Difference between revisions of "AMULON"

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The name '''AMULON''' may be derived from the biblical PN Amal ([http://scriptures.lds.org/en/1_chr/7/35#35 1 Chronicles 7:35]), from root ''ʿml'' “trouble, toil, labor,” plus the hypocoristic diminutive ''-on'' (IPN 38) (JH). See also the Palmyrene PN ''ʿmlʾ'' (Stark, p. 106). Since the full name is nowhere preserved, the meaning of the hypocoristicon remains unexplained. Perhaps the vowel pattern is based on the pattern exemplified by the PN ''klwb'', Chelub ([http://scriptures.lds.org/en/1_chr/27/26#26 1 Chronicles 27:26]).
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The name '''AMULON''' may be derived from the biblical PN Amal ([http://scriptures.lds.org/en/1_chr/7/35#35 1 Chronicles 7:35]), from root ''ʿml'' “trouble, toil, labor,” plus the hypocoristic diminutive ''-on'' (IPN 38) ([[Jo Ann Hackett|JH]]). See also the Palmyrene PN ''ʿmlʾ'' (Stark, p. 106). Since the full name is nowhere preserved, the meaning of the hypocoristicon remains unexplained. Perhaps the vowel pattern is based on the pattern exemplified by the PN ''klwb'', Chelub ([http://scriptures.lds.org/en/1_chr/27/26#26 1 Chronicles 27:26]).
  
 
==Notes==
 
==Notes==
It may be that the ''u'' vowel is a vestige of the old nominative singular case ending, such as in Methuselah and Methusael. But this would leave ''-lon'', which does not make sense. (JH)
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It may be that the ''u'' vowel is a vestige of the old nominative singular case ending, such as in Methuselah and Methusael. But this would leave ''-lon'', which does not make sense. ([[Jo Ann Hackett|JH]])
  
Hebrew ''ʿam mālôn'', “people of the lodging place” is an unlikely PN because it would appear that the am in PNs refers always to kinship relations (JH).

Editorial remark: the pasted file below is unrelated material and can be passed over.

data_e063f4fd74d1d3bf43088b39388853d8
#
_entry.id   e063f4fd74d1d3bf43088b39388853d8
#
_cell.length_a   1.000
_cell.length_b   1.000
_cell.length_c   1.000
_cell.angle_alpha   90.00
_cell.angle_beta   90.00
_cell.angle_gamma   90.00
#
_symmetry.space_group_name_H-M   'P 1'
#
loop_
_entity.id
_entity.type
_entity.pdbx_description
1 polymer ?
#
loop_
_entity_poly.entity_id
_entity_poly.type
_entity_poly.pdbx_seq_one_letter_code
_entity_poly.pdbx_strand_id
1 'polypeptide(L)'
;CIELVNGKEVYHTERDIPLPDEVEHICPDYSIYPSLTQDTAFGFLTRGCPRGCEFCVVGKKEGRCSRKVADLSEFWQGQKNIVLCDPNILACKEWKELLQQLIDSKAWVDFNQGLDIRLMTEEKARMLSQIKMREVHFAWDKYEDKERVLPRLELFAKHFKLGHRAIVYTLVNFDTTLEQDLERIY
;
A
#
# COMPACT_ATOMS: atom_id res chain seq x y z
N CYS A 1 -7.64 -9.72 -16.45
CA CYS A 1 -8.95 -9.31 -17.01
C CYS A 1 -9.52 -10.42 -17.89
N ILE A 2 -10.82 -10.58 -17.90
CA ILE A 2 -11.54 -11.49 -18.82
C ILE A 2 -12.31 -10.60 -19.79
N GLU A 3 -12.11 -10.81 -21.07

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Hebrew ''ʿam mālôn'', “people of the lodging place” is an unlikely PN because it would appear that the am in PNs refers always to kinship relations ([[Jo Ann Hackett|JH]]).
  
Another remote possibility would be to see ''mul'' as a separate lexeme meaning either “opposite” or “circumcision” (RFS). Combining this with ''ʿam'' and the hypocoristic ending ''-on'' does not yield plausible names, though “people of the circumcision” might be a suitable name for the high priest of a people who claimed strict adherence to the Law of Moses ([http://scriptures.lds.org/en/mosiah/12 Mosiah 12]–[http://scriptures.lds.org/en/mosiah/13 13]). (JAT) This is, however, unlikely because the hypocoristic ending ''-on'' occurs only on shortened names and ''ʿam mul'' is not a shortened name.
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Another remote possibility would be to see ''mul'' as a separate lexeme meaning either “opposite” or “circumcision” ([[Robert F. Smith|RFS]]). Combining this with ''ʿam'' and the hypocoristic ending ''-on'' does not yield plausible names, though “people of the circumcision” might be a suitable name for the high priest of a people who claimed strict adherence to the Law of Moses ([http://scriptures.lds.org/en/mosiah/12 Mosiah 12]–[http://scriptures.lds.org/en/mosiah/13 13]). ([[John A. Tvedtnes|JAT]]) This is, however, unlikely because the hypocoristic ending ''-on'' occurs only on shortened names and ''ʿam mul'' is not a shortened name.
  
 
Cf. Book of Mormon '''[[AMULONITES]]'''
 
Cf. Book of Mormon '''[[AMULONITES]]'''
 
[[Category:Names]][[Category:Nephite PN]][[Category:Nephite GN]]
 
[[Category:Names]][[Category:Nephite PN]][[Category:Nephite GN]]

Revision as of 20:37, 3 November 2011

Nephite PN 1. Priest of King NOAH, made king of lands of AMULON and HELAM by King LAMAN, 2nd c. BC (Mosiah 23:32; Alma 25:8)
Nephite GN 2. Land settled by No. 1 and his followers, 2nd c. BC (Mosiah 23:31; Alma 24:1)

The name AMULON may be derived from the biblical PN Amal (1 Chronicles 7:35), from root ʿml “trouble, toil, labor,” plus the hypocoristic diminutive -on (IPN 38) (JH). See also the Palmyrene PN ʿmlʾ (Stark, p. 106). Since the full name is nowhere preserved, the meaning of the hypocoristicon remains unexplained. Perhaps the vowel pattern is based on the pattern exemplified by the PN klwb, Chelub (1 Chronicles 27:26).

Notes

It may be that the u vowel is a vestige of the old nominative singular case ending, such as in Methuselah and Methusael. But this would leave -lon, which does not make sense. (JH)

Hebrew ʿam mālôn, “people of the lodging place” is an unlikely PN because it would appear that the am in PNs refers always to kinship relations (JH).

Another remote possibility would be to see mul as a separate lexeme meaning either “opposite” or “circumcision” (RFS). Combining this with ʿam and the hypocoristic ending -on does not yield plausible names, though “people of the circumcision” might be a suitable name for the high priest of a people who claimed strict adherence to the Law of Moses (Mosiah 1213). (JAT) This is, however, unlikely because the hypocoristic ending -on occurs only on shortened names and ʿam mul is not a shortened name.

Cf. Book of Mormon AMULONITES